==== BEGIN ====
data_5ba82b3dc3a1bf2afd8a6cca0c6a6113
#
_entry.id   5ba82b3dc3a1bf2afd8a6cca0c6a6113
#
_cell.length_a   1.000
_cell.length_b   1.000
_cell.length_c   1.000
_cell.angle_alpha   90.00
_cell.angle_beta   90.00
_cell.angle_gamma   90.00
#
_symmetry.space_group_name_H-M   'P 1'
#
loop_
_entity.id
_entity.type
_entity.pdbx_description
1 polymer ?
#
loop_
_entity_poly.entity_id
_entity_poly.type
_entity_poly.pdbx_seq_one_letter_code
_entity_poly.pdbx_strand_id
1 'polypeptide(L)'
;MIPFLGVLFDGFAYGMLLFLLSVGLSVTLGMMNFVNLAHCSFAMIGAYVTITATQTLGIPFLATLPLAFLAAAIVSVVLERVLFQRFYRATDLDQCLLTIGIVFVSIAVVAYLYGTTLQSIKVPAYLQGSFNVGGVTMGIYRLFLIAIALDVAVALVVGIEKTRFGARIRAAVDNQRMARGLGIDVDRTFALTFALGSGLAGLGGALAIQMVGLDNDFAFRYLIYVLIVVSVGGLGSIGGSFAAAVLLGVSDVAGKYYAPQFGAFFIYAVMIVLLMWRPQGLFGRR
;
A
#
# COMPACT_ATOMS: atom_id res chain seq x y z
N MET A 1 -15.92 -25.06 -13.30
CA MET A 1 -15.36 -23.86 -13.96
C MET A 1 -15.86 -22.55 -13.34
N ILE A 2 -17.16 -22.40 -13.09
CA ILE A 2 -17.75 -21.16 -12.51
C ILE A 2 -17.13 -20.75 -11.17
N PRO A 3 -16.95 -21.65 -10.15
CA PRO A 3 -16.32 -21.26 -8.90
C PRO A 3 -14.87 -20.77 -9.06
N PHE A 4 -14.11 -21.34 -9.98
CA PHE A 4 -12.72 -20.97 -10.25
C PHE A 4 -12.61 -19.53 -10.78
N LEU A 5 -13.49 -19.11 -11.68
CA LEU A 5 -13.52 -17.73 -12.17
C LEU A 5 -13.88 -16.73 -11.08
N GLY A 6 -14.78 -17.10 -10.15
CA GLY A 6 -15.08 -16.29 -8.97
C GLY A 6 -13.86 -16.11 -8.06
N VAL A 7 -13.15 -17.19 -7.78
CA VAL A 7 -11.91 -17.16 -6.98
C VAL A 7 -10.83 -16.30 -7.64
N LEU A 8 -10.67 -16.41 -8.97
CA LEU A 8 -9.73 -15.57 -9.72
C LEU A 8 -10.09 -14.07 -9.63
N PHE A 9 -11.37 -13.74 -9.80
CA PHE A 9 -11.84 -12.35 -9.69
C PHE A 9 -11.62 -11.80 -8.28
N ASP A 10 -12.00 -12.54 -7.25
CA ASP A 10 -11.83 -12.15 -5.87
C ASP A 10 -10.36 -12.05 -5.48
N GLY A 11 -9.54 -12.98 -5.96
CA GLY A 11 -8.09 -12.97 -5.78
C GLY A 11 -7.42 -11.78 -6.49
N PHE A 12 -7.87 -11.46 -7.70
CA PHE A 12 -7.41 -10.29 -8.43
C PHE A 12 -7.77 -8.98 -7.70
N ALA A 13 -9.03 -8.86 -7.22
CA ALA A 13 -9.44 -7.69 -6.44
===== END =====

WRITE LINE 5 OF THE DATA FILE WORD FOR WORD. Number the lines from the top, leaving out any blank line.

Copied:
_cell.length_a   1.000